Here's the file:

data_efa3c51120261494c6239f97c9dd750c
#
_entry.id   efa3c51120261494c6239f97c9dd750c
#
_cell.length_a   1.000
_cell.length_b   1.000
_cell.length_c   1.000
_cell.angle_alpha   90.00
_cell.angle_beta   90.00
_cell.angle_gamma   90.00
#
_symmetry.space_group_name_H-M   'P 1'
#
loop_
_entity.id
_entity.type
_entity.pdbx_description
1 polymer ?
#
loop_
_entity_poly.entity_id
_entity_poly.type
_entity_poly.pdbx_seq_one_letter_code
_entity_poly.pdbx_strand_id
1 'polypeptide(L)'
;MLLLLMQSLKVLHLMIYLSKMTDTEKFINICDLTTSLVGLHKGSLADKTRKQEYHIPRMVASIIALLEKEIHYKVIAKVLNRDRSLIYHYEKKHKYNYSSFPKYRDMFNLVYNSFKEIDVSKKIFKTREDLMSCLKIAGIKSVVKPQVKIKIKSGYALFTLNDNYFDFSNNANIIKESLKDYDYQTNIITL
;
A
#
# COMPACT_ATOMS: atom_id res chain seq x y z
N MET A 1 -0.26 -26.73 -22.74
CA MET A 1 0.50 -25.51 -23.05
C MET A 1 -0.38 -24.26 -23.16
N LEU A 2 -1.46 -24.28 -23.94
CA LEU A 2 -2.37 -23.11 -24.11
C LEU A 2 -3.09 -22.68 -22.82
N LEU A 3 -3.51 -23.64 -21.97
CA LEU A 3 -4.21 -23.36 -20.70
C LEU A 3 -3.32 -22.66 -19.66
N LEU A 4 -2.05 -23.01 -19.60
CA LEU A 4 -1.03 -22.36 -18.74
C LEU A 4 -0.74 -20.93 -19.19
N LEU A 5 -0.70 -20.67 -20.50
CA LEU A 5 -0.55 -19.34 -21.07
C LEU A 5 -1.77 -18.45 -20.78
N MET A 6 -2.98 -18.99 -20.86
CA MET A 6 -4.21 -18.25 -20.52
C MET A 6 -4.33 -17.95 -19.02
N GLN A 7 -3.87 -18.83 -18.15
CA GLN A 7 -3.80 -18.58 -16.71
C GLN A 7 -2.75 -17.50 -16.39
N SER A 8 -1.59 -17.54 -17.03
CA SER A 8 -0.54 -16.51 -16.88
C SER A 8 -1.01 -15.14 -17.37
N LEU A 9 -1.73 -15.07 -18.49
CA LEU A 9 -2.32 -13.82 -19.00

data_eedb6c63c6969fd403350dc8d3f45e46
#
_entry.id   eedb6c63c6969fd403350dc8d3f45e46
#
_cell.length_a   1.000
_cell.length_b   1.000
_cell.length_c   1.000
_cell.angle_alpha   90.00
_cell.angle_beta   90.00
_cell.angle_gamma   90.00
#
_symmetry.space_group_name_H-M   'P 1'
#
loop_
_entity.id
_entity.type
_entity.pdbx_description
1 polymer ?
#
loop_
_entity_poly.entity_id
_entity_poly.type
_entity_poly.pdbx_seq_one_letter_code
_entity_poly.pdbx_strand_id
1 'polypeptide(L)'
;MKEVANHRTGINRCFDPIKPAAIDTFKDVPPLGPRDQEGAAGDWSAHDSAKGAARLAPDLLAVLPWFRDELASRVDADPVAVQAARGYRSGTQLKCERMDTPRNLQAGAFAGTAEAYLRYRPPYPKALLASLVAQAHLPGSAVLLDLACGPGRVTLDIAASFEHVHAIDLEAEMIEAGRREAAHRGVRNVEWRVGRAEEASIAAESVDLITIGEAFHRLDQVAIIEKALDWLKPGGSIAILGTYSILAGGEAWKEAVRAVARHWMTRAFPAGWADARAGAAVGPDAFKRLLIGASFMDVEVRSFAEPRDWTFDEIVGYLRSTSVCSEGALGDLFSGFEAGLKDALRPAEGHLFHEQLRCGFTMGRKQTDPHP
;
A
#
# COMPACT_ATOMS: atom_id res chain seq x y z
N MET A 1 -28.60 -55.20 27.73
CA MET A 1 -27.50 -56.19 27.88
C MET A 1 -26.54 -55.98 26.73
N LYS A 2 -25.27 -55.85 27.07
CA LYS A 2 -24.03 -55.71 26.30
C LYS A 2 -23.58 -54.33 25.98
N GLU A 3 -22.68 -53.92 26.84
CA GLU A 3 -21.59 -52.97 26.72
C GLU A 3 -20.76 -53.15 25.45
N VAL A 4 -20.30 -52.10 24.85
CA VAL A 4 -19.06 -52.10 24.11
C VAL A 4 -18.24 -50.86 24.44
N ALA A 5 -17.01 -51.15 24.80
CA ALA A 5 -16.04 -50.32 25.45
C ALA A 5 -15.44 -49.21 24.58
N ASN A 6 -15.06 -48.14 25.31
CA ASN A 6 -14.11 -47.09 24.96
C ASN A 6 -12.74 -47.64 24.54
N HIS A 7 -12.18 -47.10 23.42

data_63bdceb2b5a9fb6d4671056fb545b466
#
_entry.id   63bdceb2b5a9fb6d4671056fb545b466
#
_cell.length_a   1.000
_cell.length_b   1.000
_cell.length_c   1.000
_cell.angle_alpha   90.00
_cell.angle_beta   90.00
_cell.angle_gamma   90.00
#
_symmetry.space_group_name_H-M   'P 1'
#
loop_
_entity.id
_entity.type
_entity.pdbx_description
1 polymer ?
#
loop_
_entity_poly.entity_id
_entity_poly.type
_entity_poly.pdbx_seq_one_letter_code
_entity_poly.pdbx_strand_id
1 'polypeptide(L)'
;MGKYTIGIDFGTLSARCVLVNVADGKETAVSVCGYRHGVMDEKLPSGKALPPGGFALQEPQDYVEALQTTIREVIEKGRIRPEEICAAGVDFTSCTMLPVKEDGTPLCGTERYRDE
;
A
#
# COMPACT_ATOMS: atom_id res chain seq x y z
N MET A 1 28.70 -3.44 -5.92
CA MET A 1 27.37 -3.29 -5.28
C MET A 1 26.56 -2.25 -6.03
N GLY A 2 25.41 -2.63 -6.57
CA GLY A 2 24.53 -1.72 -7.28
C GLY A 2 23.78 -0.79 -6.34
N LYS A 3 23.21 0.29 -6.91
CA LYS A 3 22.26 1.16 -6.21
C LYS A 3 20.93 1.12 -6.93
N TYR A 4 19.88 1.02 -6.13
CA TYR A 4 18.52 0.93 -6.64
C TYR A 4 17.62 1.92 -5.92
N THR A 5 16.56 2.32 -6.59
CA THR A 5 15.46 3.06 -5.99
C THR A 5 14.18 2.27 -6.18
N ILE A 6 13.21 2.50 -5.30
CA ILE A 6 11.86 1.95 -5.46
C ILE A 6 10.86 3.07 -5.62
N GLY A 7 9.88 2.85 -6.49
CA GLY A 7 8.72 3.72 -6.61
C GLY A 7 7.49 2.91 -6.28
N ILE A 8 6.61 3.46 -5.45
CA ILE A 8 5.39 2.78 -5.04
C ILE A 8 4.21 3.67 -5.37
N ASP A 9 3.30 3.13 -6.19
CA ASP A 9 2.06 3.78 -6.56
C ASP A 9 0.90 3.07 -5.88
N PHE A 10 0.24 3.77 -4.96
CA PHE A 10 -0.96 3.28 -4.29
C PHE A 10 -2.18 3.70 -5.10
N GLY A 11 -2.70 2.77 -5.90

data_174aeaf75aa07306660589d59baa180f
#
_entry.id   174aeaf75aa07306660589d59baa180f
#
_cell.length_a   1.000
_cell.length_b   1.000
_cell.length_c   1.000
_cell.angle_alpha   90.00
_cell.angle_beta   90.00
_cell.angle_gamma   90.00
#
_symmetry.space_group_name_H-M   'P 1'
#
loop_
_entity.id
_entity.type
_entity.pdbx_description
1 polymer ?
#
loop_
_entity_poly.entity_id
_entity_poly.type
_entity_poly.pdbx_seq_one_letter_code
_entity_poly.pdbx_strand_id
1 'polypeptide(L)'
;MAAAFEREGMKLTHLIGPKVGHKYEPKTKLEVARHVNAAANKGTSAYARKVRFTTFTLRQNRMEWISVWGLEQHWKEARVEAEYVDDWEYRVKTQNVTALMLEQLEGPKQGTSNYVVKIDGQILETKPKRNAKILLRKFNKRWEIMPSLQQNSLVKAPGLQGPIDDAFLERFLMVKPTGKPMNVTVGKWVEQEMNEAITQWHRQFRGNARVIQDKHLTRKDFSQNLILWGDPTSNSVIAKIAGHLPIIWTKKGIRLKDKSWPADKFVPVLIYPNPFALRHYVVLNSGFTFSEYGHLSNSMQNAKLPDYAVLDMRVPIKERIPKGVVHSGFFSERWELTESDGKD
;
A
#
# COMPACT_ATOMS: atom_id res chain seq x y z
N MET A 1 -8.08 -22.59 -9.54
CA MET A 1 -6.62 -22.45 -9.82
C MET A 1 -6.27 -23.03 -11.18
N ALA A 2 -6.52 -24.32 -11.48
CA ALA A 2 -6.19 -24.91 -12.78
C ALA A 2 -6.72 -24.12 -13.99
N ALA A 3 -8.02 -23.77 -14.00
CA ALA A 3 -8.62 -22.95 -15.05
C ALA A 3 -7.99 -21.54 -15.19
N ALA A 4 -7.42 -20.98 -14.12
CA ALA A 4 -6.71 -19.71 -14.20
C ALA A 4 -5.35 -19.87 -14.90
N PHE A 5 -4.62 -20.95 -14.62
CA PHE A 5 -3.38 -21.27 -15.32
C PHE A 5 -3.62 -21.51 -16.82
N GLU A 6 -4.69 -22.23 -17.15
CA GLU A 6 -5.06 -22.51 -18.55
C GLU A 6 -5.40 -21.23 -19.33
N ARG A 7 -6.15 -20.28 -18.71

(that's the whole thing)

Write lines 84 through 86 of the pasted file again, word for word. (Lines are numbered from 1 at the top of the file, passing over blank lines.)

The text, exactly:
A
#
# COMPACT_ATOMS: atom_id res chain seq x y z